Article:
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Nov 30, 2021 - 8:03:50 PM
288 posts since 10/30/2007

What is a mnemonic? It’s a pattern of letters or words to help remember something. A couple months ago, I gave a mnemonic – FACEGBDFACEetc. – to aid in remembering how the seven 4-note jazz 7th chords can be remembered in the key of C. With the proper addition of accents (#s or bs), the mnemonic can also work for all the other 14 keys. I realized afterwards that this same mnemonic could be used for also remembering the 3 extended notes for each of the seven chords in whatever key . . . if the 4-note 7th chords plus 3 extended notes were played in a combination of 2 ways:

First, the notes of each of the seven chords and extended notes are played in the string-number order of 4-3-2-1-4-3-2. And secondly, an up-the-neck order is followed in the scale-note order of the key one is playing in. Starting on the 4th string of the root note of the 1st chord in the key chosen, the notes of the 4-note jazz chord are played on the 4-3-2-1 strings and then the 3 extended notes are played slightly higher on the 4-3-2 strings. Continue this pattern up the neck in the scale-note order until you arrive back at the 1 chord of the key you are in.

Open up the PDF file to help you see how all this works. One can practice the format explained in all 15 keys and thereby learn all the notes on the neck. On page 1 we are starting in the key of F (a key many banjo pickers avoid). Taking our mnemonic – FACEGBDFACEetc. – we need to add a “b” to make a Bb for the key of F. So FACEGBbD&repeat is the starting point on the 3rd fret in the practice format shown in the key of F. By moving up the neck, you can make all seven chords with their extended notes. Playing the notes in 4-3-2-1-4-3-2 string order AND the up-the-neck notes in corresponding scale-note order, practice from the 1 chord and extensions through the 6 chord and extensions on page 1.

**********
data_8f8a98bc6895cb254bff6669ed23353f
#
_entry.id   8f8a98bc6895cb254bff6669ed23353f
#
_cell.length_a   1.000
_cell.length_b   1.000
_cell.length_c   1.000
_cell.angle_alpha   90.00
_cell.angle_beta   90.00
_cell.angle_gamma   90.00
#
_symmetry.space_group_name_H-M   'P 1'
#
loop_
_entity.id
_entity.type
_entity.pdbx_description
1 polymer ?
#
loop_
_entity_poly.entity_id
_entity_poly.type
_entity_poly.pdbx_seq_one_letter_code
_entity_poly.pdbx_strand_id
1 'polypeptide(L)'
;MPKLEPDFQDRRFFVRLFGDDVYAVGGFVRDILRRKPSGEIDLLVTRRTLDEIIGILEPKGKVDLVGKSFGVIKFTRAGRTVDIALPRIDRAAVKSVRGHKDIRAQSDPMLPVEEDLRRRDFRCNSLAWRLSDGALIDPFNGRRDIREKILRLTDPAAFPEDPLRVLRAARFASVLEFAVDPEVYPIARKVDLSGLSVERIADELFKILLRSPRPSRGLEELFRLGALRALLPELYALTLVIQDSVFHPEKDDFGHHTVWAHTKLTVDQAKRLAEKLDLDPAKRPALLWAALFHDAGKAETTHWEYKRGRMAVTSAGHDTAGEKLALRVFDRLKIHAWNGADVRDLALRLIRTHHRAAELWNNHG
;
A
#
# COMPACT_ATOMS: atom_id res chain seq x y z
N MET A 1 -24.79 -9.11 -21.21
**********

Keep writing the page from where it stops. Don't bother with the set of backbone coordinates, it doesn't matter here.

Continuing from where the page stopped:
On page 2 of the PDF file, we finish with the 7 chord (Emin7b5) in the key of F, along with the 1 chord (or 8 chord) with no extensions. Read through the box to learn another mnemonic useful in jazz tunes. This other mnemonic – BEADGCFBEADetc. – is helpful in learning jazz chord movements. That movement is often described with a numerical mnemonic – 1-4-7-3-6-2-5-1. The bottom left of the page shows a circle layout of both mnemonics in the key of F. Finally, the four chords on the left of the circle (the 6-2-5-1 progression, often heard in jazz tunes) are laid out for their closeness on the neck to each other. Get used to NOT playing just chord-positions in the 4-3-2-1 and scale-note format.

On pages 3 and 4, you have an opportunity to figure out how to play and practice the 4-3-2-1-4-3-2 and scale-note orders in any of the 15 keys. The “b” on Bb has been eliminated, leaving the mnemonic shown on the two pages with notes for the key of C. Can you play the practice format shown in the key of C? You need to add the appropriate #s or bs to play in the other 14 keys,. In the key of G , one must add a “#”to the F note in the mnemonic, an additional “#” to the “C” note in the key of D, etc. Without seeing the seven chords worked out on a page, most of us would have trouble playing this practice format off the top of our heads.

See the large, boxed area on page 4. Make copies of pages 3 and 4 so you can fill in the missing items on the two pages for as many keys as you see fit to do. I am suggesting starting with five keys: G, A, Bb, D, and C (you already have F). Fill in the key root note and the “starting fret” for each of these five keys in the boxed area on page 4. Then go back to page 3 and fill in the “__” in the mnemonic for the key you are working in. Also add to the mnemonic line the appropriate #s or bs for that key you have chosen. Start with the 1 chord and put in the fret numbers AND the notes in the blanks above the four-string format . . . then do the same for the other chords through the 6 chord on page one. If you need to, refer to page 4 boxed area for the notes making up the chords for the key you’re in.

Finish up on page 4, filling in ALL the blanks (“__”) for the key, the correct #s or bs, the fret numbers and the notes for the 7 and 1 {8} chords. Then move on to the two new mnemonics (BEADGCFBEetc./1-4-7-3-6-2-5-1) in the circle below left, completing the seven chord in the key you are working one. Finally, write in the fret numbers and note names (example on page 2) in the key chosen to complete the 6-2-5-1 progression. Hopefully, you are still with me at this point AND find all this helpful. Even if you do not play jazz, the practice-format will open up the neck for you and help you learn all the notes and their locations. Good luck!


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